yelling and wanted to get on the lifeboats.
45 minutes after the Titanic had vanished the screams for help stopped. Silence filled the air.
Survivors rescued by the Carpathia
The Carpathia was the first vessel to reach the sinking ship. It received the urgent distress signals at 12.35 am (shipstime).
She was then 58 miles from the Titanic. Captain Rostron immediately ordered the ship to be turned round and driven at her highest speed (17 1/2 knots) in the direction of the "Titanic." She reached the position (41° 46' N., 50° 14' W) of the Titanic
at daybreak, 4.00 am. All they found there, however, was lifeboats and wreckage. He sighted the first boat (No. 2) and
picked her up at 4.10. Eventually, he picked up in all 13 lifeboats, two emergency boats and two collapsible boats, all of
which were taken on board the Carpathia. The other boats being abandoned as damaged or useless. The boats were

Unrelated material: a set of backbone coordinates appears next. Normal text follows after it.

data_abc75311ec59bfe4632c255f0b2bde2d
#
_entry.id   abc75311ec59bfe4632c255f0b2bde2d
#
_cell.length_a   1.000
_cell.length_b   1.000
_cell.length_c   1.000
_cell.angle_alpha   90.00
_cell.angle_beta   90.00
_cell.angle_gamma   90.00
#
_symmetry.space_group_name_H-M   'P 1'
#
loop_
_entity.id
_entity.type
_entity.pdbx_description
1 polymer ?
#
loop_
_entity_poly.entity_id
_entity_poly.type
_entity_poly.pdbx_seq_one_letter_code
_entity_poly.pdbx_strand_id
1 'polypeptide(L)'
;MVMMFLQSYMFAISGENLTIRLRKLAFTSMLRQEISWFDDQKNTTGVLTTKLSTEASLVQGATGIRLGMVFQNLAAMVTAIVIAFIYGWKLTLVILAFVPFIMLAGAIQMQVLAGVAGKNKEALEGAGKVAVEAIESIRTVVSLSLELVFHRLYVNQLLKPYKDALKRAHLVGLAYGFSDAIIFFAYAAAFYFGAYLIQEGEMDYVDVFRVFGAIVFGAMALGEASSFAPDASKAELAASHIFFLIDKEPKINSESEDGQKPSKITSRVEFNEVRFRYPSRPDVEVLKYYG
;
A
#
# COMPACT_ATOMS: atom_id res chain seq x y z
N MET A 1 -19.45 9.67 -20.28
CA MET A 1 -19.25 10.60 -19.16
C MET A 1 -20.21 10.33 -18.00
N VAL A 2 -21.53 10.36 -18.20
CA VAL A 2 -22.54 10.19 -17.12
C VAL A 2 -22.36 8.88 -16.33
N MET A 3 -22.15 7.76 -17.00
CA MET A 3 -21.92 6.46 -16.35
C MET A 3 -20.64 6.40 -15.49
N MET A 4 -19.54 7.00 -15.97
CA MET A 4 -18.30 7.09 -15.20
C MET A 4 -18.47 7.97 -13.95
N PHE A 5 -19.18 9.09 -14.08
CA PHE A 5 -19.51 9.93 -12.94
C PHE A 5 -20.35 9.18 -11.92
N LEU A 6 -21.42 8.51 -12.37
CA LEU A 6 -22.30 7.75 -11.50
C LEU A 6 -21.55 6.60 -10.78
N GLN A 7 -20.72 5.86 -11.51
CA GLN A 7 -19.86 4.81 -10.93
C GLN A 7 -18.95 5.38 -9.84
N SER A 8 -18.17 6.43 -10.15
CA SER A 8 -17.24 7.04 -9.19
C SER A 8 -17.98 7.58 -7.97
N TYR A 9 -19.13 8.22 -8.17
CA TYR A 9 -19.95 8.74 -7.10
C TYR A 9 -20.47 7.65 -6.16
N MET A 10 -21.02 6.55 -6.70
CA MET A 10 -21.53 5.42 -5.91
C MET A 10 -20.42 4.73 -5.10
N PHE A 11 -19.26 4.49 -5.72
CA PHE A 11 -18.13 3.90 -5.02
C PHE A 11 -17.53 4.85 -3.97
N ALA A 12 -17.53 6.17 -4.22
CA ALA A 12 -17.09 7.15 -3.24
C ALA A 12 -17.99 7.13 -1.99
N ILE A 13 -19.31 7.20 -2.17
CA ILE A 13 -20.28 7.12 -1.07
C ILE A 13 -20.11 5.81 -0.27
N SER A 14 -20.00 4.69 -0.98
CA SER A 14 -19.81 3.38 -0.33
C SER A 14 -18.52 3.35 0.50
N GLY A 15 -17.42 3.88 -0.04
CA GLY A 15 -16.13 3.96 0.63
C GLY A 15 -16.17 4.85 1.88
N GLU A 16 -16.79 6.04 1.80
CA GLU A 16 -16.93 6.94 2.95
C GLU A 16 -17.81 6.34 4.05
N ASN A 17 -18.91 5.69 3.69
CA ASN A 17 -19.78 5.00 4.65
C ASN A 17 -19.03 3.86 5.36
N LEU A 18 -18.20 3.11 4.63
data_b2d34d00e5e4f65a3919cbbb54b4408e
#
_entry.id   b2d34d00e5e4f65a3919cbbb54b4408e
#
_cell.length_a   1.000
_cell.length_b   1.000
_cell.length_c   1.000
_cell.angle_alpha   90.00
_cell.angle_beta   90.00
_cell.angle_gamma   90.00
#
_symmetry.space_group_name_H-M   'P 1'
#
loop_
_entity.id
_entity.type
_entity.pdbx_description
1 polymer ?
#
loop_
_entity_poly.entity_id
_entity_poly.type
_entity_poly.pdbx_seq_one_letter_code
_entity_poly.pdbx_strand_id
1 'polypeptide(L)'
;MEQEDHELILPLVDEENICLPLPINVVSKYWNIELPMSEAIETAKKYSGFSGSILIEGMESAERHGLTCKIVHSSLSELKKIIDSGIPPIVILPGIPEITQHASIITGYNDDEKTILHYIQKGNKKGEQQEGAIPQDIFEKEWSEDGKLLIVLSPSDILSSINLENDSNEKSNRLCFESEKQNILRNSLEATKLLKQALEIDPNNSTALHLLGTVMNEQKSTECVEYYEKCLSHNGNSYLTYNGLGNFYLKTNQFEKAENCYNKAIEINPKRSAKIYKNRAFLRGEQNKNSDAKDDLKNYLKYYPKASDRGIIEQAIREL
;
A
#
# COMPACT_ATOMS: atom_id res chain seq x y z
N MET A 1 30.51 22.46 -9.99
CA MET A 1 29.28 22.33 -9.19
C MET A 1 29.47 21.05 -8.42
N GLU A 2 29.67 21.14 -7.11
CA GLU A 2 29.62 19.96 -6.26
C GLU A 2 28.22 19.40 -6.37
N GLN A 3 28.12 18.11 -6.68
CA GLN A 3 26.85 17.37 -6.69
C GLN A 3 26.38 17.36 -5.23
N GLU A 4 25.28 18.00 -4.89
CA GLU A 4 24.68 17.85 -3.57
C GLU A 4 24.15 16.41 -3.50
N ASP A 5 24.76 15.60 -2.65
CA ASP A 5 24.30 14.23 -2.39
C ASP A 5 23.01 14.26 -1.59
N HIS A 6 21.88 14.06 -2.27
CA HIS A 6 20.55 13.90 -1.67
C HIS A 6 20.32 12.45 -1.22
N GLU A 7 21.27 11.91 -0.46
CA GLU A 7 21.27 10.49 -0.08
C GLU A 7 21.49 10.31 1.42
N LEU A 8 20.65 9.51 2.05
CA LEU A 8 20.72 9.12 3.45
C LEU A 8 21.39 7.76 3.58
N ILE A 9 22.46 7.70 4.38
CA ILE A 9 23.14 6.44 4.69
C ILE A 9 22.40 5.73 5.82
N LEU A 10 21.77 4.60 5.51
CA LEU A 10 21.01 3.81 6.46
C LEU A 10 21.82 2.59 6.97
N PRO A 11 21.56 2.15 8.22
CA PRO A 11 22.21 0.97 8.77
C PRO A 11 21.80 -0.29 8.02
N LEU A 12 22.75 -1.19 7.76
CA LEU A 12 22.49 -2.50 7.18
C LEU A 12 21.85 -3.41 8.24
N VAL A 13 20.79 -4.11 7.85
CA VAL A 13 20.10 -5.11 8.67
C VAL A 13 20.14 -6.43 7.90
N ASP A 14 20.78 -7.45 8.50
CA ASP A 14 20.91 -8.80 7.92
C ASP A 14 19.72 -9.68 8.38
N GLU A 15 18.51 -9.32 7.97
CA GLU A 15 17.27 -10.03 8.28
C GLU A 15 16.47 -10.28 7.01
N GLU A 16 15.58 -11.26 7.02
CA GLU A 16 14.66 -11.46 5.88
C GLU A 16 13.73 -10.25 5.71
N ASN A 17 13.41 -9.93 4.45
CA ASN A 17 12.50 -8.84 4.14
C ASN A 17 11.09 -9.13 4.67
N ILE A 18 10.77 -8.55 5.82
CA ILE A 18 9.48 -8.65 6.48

scattered over an area of 4 to 5 miles, and it was 8 am. before they had all been picked up.
6 Chinese who were hidden beneath the seats of the Titanic's lifeboats before they were lowered, were among the survivors.
They were undedected until the lifeboats had been taken aboard the Carpathia. Two of their companions were crashed
under the weight of survivors sitting above them.
Of the 30 dogs aboard the Titanic, about half of them had been saved. They were cared for and fed by the ship's butcher and
when the crash came he let them loose to shift for themselves.
The lifeboats had a hard time keeping afloat in the field of ice and many women were rendered temporarily insane by har-
rowing experience. And many of them were dressed in their evening gowns, which afforded but scant protection from the
freezing cold, the chill winds and water. A number of bodies were seen floating about in the ice field. They were evidently
those who had sought refuge on the floating cakes of ice or in clinging to the pieces of wreckage. The cold overcame them
and they perished while the Carpathia and a number of other liners were rushing to their aid. No attempt was made to
recover the bodies.